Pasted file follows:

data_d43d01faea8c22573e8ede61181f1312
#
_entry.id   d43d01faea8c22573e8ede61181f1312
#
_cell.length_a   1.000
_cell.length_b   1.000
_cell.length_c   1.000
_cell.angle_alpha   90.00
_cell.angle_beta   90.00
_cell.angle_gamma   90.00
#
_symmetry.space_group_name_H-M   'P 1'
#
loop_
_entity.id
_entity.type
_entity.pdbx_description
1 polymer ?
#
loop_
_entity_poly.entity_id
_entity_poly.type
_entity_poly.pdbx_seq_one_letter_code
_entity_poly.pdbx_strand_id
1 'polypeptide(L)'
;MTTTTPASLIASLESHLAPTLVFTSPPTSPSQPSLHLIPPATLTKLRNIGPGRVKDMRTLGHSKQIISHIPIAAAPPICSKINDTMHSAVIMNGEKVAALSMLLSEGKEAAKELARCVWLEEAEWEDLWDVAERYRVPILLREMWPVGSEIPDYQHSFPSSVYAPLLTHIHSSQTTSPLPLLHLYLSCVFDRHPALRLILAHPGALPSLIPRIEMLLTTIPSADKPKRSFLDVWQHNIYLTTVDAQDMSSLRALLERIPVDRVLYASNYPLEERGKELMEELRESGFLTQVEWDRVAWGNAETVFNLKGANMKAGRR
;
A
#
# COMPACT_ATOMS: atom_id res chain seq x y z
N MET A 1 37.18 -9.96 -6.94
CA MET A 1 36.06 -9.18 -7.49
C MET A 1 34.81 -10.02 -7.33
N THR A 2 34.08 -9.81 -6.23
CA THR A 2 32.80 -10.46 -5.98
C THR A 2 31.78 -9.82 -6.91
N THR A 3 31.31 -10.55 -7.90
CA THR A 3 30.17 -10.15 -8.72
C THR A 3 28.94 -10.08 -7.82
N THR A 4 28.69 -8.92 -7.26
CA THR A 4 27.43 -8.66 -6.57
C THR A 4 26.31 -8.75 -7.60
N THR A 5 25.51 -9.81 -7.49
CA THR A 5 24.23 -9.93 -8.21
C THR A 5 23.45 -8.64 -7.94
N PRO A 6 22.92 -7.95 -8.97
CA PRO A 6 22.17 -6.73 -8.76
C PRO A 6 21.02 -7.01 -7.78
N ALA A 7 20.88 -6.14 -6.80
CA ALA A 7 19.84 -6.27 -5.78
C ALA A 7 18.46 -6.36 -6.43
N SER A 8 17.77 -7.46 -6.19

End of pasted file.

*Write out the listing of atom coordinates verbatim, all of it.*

data_d43d01faea8c22573e8ede61181f1312
#
_entry.id   d43d01faea8c22573e8ede61181f1312
#
_cell.length_a   1.000
_cell.length_b   1.000
_cell.length_c   1.000
_cell.angle_alpha   90.00
_cell.angle_beta   90.00
_cell.angle_gamma   90.00
#
_symmetry.space_group_name_H-M   'P 1'
#
loop_
_entity.id
_entity.type
_entity.pdbx_description
1 polymer ?
#
loop_
_entity_poly.entity_id
_entity_poly.type
_entity_poly.pdbx_seq_one_letter_code
_entity_poly.pdbx_strand_id
1 'polypeptide(L)'
;MTTTTPASLIASLESHLAPTLVFTSPPTSPSQPSLHLIPPATLTKLRNIGPGRVKDMRTLGHSKQIISHIPIAAAPPICSKINDTMHSAVIMNGEKVAALSMLLSEGKEAAKELARCVWLEEAEWEDLWDVAERYRVPILLREMWPVGSEIPDYQHSFPSSVYAPLLTHIHSSQTTSPLPLLHLYLSCVFDRHPALRLILAHPGALPSLIPRIEMLLTTIPSADKPKRSFLDVWQHNIYLTTVDAQDMSSLRALLERIPVDRVLYASNYPLEERGKELMEELRESGFLTQVEWDRVAWGNAETVFNLKGANMKAGRR
;
A
#
# COMPACT_ATOMS: atom_id res chain seq x y z
N MET A 1 37.18 -9.96 -6.94
CA MET A 1 36.06 -9.18 -7.49
C MET A 1 34.81 -10.02 -7.33
N THR A 2 34.08 -9.81 -6.23
CA THR A 2 32.80 -10.46 -5.98
C THR A 2 31.78 -9.82 -6.91
N THR A 3 31.31 -10.55 -7.90
CA THR A 3 30.17 -10.15 -8.72
C THR A 3 28.94 -10.08 -7.82
N THR A 4 28.69 -8.92 -7.26
CA THR A 4 27.43 -8.66 -6.57
C THR A 4 26.31 -8.75 -7.60
N THR A 5 25.51 -9.81 -7.49
CA THR A 5 24.23 -9.93 -8.21
C THR A 5 23.45 -8.64 -7.94
N PRO A 6 22.92 -7.95 -8.97
CA PRO A 6 22.17 -6.73 -8.76
C PRO A 6 21.02 -7.01 -7.78
N ALA A 7 20.88 -6.14 -6.80
CA ALA A 7 19.84 -6.27 -5.78
C ALA A 7 18.46 -6.36 -6.43
N SER A 8 17.77 -7.46 -6.19